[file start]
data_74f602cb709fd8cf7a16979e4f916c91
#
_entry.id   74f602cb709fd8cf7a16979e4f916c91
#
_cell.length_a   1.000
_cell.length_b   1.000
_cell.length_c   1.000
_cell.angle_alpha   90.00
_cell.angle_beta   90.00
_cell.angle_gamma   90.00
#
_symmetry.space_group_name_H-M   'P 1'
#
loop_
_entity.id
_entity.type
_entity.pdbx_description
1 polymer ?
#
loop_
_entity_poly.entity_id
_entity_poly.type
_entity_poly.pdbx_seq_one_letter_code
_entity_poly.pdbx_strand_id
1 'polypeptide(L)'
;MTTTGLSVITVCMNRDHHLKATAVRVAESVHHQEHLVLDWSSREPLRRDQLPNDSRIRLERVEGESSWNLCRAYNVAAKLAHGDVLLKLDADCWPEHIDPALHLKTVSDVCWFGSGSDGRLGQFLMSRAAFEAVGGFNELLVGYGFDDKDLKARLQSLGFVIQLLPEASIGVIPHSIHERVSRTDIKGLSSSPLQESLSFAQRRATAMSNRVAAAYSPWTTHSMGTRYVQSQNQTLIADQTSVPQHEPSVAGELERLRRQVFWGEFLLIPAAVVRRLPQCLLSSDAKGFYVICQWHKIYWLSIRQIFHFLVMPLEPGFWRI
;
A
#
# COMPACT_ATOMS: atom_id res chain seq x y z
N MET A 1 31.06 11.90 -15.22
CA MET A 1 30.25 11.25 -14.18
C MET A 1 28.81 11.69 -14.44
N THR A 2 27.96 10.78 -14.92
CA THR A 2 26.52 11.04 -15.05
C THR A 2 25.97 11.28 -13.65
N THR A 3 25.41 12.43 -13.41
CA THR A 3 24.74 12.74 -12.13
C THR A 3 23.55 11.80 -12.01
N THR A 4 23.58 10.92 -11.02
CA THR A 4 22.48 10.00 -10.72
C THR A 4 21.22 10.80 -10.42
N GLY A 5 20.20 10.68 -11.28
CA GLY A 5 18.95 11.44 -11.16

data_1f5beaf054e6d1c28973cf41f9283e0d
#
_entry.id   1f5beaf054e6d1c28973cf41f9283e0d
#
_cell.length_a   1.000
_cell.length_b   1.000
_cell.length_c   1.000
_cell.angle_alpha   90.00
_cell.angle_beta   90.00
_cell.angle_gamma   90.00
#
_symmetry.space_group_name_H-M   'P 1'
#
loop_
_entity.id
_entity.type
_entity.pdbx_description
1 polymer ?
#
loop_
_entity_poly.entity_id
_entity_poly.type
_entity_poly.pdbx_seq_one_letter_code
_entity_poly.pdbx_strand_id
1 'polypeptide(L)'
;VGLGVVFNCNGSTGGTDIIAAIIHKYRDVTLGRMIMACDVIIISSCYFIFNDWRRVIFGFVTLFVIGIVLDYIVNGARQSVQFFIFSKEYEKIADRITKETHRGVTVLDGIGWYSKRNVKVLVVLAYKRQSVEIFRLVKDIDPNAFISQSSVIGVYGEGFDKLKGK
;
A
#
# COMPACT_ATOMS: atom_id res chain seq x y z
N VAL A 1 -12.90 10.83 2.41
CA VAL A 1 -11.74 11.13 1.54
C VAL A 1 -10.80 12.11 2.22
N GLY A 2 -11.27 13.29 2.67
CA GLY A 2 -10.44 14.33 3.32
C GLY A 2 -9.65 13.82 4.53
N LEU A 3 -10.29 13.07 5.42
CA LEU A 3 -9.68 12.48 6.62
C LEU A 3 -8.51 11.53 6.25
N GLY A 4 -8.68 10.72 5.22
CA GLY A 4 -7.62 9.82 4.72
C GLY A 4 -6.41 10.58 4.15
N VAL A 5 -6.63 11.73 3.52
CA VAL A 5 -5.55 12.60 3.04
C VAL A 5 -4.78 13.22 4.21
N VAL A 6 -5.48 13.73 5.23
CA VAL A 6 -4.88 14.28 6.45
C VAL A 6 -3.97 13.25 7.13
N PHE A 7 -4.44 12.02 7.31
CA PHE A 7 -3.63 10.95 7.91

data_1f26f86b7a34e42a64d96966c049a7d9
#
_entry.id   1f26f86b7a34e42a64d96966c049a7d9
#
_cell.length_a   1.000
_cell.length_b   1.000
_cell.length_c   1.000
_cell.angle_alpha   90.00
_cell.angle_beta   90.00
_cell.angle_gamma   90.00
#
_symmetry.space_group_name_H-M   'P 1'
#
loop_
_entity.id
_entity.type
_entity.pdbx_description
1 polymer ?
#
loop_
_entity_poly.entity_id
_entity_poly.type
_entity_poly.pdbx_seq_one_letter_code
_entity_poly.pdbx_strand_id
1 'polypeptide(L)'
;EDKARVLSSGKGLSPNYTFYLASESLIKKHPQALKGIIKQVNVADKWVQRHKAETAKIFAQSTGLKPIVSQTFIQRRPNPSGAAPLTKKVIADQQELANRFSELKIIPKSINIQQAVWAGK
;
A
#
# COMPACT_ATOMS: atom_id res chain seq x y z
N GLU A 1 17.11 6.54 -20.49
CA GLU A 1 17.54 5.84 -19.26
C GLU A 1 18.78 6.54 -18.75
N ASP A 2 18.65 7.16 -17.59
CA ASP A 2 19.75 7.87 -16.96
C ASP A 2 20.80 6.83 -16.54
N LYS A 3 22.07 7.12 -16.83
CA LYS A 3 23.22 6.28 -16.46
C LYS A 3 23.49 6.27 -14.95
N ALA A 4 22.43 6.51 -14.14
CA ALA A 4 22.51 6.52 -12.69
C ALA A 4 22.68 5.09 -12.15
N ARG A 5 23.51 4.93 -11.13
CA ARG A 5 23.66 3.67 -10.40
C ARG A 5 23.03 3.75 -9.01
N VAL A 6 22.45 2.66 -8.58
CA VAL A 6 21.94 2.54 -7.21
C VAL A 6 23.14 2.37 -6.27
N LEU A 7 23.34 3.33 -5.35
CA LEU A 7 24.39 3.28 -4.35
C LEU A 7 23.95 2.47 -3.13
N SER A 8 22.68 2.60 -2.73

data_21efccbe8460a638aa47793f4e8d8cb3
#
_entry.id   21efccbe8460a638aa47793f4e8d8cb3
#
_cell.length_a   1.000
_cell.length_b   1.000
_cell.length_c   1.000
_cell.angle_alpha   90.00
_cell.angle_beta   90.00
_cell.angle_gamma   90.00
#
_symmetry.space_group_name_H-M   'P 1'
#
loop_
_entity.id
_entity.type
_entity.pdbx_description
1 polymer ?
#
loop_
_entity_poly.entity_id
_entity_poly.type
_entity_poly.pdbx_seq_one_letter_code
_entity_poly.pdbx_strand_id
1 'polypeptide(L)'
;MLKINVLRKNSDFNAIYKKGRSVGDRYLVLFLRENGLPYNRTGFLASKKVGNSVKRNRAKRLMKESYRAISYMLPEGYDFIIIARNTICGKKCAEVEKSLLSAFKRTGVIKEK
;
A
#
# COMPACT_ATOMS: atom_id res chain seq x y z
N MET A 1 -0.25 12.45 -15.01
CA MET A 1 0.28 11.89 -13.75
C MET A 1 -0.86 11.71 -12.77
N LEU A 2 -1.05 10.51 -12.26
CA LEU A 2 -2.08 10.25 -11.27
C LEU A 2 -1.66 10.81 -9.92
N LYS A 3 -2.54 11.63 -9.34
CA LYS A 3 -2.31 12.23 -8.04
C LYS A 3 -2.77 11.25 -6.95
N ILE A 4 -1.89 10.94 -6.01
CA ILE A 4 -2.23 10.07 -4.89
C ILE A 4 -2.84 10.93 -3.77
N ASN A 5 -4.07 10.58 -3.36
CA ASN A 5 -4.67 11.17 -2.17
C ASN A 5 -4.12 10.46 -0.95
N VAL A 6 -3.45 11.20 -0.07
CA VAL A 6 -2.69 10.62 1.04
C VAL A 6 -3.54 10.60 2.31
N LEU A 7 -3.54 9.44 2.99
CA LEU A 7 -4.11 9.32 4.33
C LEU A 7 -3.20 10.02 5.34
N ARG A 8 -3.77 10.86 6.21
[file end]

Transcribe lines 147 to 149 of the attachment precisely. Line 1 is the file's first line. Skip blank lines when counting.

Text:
data_21efccbe8460a638aa47793f4e8d8cb3
#
_entry.id   21efccbe8460a638aa47793f4e8d8cb3